The Model 73000 Sentry Visibility Sensor
The Young Sentry Visibility Sensor measures atmospheric visibility (meteorological optical range) by determining the amount of light scattered by particles in the air (smoke, dust, haze, fog, rain and snow).
Performance in all weather conditions is achieved with an integrated design that keeps all cabling internal to the sensor for complete protection from hazards. The sensor is made from anodised aluminium and rugged, UV-resistant fibreglass enclosures. Based on the proven field experience of the NWS and FAA, the sensor uses a ‘look down’ geometry to reduce window contamination and clogging from blowing snow. The optical windows have continuous duty anti-dew heaters. Optional thermostatically controlled external hood heaters are available for additional protection in extreme environments. All power and signal lines to the Sentry are protected with surge and EMI filtering to ensure uninterrupted service for the life of the sensor.
Installation and maintenance are simple with the Sentry. A sturdy mounting flange located on the bottom of the main enclosure mates with a user-supplied mounting pipe. Power and signal cables are installed through waterproof cable glands on the bottom of the main enclosure to terminal boards for simple but reliable connections. Calibration of the Sentry in the field is as simple as attaching a factory supplied calibration fixture and following a procedure that takes less than 30 minutes.
Model 73100 Sentry T optimised for operation in tunnels
The Young Sentry Tunnel Visibility Sensor’s sensitivity is optimised for reduced visibility in automobile and rail tunnels, typically caused by vehicle emissions.
Model 73200 Sentry EX for hazardous area applications
The Young Sentry EX Explosion Proof Visibility Sensor is designed for high performance in hazardous environments at petrochemical production sites, refining facilities and transportation terminals. The ATEX Zone 1 rated housing and offshore marine-grade sheathed cables ensure all-weather IP66 performance to monitor changes in visibility.
A LED emitter with 850 nm wavelength focuses on a measurement volume that intersects with the observation zone of an IR receiver, which measures the amount of ‘light’ that is ‘forward-scattered’ by airborne particles. The IR energy measured at the receiver is proportional to the ‘extinction coefficient’, which is inversely proportional to visibility. The airborne particles can be fog, rain, snow, smoke or dust.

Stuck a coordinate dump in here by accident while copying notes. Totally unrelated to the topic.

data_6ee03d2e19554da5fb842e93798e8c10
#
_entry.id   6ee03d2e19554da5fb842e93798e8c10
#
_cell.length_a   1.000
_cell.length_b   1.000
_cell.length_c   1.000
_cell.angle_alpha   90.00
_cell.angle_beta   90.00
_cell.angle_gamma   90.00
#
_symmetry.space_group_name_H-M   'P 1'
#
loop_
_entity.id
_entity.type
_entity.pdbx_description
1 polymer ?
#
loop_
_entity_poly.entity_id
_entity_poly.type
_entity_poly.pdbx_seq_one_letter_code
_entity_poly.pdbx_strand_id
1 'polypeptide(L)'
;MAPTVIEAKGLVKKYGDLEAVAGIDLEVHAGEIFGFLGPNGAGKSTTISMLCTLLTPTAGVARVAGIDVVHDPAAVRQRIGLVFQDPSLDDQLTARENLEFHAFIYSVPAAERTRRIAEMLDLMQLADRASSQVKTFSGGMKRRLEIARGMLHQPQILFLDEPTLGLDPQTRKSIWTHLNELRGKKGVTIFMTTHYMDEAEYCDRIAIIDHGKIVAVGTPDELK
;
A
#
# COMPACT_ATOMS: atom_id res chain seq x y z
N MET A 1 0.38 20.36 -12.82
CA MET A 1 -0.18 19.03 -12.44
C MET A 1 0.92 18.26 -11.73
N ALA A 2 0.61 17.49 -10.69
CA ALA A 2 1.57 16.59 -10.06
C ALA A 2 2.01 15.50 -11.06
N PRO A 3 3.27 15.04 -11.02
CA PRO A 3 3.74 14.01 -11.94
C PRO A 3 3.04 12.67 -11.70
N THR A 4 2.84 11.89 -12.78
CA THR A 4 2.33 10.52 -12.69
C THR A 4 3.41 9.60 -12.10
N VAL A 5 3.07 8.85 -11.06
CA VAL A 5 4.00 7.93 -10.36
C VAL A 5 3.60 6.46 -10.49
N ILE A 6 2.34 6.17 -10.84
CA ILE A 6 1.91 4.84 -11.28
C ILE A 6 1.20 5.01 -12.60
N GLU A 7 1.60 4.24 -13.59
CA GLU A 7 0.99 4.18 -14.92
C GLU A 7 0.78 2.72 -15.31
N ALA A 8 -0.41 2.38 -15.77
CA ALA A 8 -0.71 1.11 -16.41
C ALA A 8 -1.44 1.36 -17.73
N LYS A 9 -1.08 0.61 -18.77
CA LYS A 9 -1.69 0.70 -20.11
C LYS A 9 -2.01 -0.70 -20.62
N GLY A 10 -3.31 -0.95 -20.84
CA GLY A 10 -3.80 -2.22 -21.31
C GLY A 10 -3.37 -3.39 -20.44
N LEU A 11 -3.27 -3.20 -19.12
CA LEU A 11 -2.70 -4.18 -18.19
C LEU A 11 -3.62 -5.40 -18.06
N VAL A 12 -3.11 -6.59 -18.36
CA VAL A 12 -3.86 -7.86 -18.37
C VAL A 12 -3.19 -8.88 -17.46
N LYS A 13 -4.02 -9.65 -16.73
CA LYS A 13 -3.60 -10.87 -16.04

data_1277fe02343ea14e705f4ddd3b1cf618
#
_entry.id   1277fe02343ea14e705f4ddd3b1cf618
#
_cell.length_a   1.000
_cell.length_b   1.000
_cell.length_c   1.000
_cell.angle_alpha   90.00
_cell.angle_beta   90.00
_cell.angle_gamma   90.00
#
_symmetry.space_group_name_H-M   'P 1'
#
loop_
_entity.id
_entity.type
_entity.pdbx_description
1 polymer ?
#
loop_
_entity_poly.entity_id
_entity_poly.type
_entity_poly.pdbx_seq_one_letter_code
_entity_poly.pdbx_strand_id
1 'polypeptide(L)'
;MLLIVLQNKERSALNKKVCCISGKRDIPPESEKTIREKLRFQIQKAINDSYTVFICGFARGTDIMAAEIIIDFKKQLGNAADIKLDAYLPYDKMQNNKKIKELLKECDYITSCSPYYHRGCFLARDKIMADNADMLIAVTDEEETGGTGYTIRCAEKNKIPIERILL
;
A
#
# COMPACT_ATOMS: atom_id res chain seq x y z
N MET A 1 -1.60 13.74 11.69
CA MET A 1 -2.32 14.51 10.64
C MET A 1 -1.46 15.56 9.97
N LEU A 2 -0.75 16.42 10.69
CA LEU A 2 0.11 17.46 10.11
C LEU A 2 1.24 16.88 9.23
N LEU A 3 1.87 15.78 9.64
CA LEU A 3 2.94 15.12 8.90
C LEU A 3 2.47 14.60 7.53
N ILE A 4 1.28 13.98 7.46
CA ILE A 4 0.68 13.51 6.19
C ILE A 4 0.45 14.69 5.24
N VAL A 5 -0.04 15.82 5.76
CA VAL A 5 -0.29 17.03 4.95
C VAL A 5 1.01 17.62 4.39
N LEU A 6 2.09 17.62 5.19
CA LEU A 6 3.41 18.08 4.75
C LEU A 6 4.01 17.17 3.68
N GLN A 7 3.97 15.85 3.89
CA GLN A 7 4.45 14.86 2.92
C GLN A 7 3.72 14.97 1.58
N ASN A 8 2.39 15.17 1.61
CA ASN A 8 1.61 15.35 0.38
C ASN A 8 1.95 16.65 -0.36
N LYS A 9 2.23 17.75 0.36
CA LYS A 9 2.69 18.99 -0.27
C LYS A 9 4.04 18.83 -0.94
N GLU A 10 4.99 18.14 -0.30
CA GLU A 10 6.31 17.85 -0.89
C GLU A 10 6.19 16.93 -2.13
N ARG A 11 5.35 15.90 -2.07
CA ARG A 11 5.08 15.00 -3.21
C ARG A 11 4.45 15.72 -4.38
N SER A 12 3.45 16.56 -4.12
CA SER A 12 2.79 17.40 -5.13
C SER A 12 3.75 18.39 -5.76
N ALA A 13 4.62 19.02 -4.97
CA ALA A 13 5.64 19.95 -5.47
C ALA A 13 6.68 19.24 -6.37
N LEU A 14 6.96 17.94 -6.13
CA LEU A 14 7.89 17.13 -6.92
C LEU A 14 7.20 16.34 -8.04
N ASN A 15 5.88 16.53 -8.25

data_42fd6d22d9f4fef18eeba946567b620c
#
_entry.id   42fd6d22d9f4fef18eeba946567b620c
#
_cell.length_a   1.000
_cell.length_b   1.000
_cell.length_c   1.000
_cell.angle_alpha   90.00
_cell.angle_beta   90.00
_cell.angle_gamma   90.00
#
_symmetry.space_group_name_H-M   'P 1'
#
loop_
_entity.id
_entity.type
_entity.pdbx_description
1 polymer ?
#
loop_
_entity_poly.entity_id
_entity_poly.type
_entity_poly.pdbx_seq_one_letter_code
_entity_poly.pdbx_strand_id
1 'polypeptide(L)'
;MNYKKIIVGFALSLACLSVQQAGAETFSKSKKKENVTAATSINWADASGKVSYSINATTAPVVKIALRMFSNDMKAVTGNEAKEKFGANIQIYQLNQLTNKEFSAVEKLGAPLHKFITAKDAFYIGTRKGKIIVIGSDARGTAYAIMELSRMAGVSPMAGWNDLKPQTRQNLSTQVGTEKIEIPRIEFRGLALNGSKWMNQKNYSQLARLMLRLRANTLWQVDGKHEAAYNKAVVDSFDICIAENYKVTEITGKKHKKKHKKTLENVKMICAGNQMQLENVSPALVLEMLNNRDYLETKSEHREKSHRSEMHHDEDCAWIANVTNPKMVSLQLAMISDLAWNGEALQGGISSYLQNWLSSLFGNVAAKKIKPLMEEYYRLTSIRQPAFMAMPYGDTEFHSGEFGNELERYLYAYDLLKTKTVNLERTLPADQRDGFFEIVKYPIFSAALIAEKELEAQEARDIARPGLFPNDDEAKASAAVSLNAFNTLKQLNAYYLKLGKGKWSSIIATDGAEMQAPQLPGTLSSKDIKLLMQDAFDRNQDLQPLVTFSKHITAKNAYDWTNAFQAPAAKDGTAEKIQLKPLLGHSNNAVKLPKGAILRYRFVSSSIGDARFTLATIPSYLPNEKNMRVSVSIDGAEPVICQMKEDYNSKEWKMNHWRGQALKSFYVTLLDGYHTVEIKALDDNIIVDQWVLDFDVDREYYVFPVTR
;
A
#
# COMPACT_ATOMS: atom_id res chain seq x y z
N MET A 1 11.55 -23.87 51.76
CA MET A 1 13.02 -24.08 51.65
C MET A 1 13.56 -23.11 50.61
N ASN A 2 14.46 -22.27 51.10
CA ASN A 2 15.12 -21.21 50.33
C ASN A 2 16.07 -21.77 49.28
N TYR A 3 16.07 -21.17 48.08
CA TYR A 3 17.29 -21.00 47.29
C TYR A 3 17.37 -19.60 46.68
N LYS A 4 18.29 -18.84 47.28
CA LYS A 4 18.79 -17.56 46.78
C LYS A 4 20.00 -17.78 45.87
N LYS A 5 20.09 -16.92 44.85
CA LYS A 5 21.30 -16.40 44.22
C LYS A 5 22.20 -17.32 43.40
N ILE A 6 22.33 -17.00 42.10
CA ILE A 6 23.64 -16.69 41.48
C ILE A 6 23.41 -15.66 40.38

Standard visibility units are either kilometres or miles. Forward scatter type sensors like the Sentry measure a sample volume of air close to the sensor, and using the assumption of air homogeneity, calculate the visibility, which could be as far as 16 km depending on the clarity of the air. Visibility sensors cannot measure what is happening 16 km away, but must assume that if the atmosphere between the sensor and distance is uniform, then an observer at the sensor can see a range of 16 km.
To reduce dust/ice/snow collection on the lens as well as reflection from other objects, the Sentry’s emitter and receiver lens face downward. The lens must be kept clean for an accurate measurement and a quick wipe with window cleaner is all that is required. The frequency of cleaning varies depending on proximity to dust, salt or other contamination sources. The typical service life of an LED emitter is 5 to 7 years.
Every Sentry has a lens heater within the emitter and receiver housings to prevent condensation. This is a standard feature. As an option, hood heaters may be installed to help prevent snow accumulation and icing on the housings. Hood heating is recommended for all applications in colder environments.
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